Yeah, it definitely does. The Americans have it perfect where they have to play something every year. So they either play Ryders Cup or Presidents Cup. For us, it’s every couple of years. Sometimes we don’t see these guys. We have Japanese, Koreans, South Africans, Australians, an Argentinian—a cluster of guys brought together to play some golf. But we’re starting to really get to know each other. You know, when I first came out, it seemed like there were little clusters of guys hanging out with their own people from their own country, and now it’s totally different. Everyone is hanging out with everyone and everyone knows each other, and that tells me we are doing something good in the team room, which hopefully will correlate to better results on the course.

Does being the underdog help motivate you and the team even more? How do you use that for inspiration?

Yeah, it helps. No one likes to be on the losing end. Adam Scott’s been on seven Presidents Cups, and he hasn’t won once. This is something hard for us. We obviously want to try and do our best to beat these guys, but they are just a good, solid team. I mean you can tell that they’re a team and you know how hard they want this as well. Back in 2015, when we had it in Korea, it was very close. I mean we came down to the last match.

But we just want the competition to be good competition. I mean obviously we want to win, but we just want it to be exciting. And I think a lot of fans want that, too.

What’s your training and workout routine like?

I changed trainers this year, and it’s definitely been making a difference. I actually played a pro-am with Peyton Manning this year, and my trainer asked him: “If you wanted to throw the ball really, really far, what would you do?” And [Peyton] said, “I’d have big, big legs, a strong, stable core, and a smaller, loose, and flexible upper body.” It works the same way in golf. You can’t get too big. I started losing power when I got too big in the upper body, and now it’s evened out.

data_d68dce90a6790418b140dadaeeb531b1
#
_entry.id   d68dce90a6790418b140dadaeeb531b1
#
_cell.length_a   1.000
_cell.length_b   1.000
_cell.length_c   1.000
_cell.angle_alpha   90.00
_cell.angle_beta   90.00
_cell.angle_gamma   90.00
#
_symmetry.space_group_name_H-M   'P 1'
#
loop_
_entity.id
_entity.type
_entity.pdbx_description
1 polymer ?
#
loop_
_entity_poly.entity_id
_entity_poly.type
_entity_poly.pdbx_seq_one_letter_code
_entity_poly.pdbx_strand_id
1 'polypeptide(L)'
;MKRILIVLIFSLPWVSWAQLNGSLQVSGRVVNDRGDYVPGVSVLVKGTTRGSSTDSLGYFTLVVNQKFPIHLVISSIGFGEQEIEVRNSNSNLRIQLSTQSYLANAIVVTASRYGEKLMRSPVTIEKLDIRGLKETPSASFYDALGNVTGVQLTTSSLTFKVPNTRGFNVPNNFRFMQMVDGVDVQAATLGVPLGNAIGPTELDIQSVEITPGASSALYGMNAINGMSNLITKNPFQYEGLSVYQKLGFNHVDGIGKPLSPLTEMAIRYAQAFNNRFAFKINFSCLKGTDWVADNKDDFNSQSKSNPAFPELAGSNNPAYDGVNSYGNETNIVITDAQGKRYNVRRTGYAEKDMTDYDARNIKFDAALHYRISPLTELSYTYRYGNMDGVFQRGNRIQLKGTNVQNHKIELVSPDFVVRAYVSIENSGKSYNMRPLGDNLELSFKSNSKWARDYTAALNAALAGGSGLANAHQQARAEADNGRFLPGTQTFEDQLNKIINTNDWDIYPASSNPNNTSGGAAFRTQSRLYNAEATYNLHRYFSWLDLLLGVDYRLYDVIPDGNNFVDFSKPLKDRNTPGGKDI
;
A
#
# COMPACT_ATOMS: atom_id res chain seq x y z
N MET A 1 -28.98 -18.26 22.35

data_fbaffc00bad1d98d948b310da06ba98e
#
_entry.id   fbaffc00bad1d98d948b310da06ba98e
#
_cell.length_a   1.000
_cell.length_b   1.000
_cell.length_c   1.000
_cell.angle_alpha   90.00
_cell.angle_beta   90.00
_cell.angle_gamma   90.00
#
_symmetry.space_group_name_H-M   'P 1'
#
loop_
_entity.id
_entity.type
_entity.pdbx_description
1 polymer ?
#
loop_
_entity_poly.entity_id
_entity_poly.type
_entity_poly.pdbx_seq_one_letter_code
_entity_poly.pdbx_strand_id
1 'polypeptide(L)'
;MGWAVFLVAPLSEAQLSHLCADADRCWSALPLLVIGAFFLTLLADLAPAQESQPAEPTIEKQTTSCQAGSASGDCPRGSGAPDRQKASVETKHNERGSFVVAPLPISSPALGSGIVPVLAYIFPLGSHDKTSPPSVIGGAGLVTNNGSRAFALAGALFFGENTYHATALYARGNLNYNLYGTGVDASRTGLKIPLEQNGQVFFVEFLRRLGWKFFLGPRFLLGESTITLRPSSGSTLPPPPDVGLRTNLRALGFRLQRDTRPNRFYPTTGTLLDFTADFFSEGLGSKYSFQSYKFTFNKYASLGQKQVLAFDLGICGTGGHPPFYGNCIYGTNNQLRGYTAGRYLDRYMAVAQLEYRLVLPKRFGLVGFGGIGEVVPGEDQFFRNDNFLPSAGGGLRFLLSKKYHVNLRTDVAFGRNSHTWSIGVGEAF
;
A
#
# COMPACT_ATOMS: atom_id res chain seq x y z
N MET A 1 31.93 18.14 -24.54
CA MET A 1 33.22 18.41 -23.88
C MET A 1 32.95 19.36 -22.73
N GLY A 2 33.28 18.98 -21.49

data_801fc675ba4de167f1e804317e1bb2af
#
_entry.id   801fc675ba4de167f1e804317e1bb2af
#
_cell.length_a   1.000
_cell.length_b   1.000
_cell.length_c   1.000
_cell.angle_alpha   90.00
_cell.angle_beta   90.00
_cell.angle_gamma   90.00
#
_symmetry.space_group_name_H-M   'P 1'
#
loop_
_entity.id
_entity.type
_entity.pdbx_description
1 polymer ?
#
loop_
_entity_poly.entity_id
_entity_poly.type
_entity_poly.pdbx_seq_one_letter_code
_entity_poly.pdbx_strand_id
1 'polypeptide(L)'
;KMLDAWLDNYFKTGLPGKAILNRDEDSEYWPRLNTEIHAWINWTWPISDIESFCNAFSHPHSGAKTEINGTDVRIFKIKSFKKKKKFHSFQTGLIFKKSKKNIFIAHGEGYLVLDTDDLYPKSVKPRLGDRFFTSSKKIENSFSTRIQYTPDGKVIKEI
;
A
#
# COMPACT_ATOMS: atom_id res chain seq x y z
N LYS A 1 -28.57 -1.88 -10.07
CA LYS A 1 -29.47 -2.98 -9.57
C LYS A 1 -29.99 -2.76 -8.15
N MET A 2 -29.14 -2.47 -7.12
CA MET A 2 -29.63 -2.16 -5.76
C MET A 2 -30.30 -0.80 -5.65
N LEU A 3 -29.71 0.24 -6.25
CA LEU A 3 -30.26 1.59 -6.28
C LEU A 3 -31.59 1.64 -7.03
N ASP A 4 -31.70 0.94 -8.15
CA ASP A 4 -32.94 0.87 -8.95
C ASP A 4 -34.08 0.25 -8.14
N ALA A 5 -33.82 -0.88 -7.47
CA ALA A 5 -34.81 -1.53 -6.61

What are some of the foods you like to eat, and things you like to do to fuel your fitness?

We also need the healthy fats as well. I went through a stage where, when I was cutting, carbs were non-existent. Then I went through a stage where I was just tired on the golf course, and I can’t afford that. So, even though I looked good, and I was cut, I had to start eating a lot more carbs.

I take in about 800 to 1,000 [calories] when I play. I at least have two or three bars and a protein shake as well, just so that I’m constantly eating and hydrating out on the golf course. If I’m typically cutting, like in the off-season, I’m usually having about five eggs and maybe two bits of toast, and then I have a protein shake mid-morning. Then I usually have chicken, or most likely chicken, broccoli and rice, another protein shake, and then probably something like steak and broccoli or something like that. That’s really the only vegetable I can actually eat. I mean, I’ve got to take in 3,557 calories during a golf day, just so I don’t lose weight.

What’s your favorite cheat meal?

Wow, if I were on death row, and I needed to have my last meal, it would most likely be a Baconator from Wendy’s, French fries from McDonald’s, and a Coke. I’d probably go with the Mastro’s butter cake, it’s just off the charts. And that is pretty much it.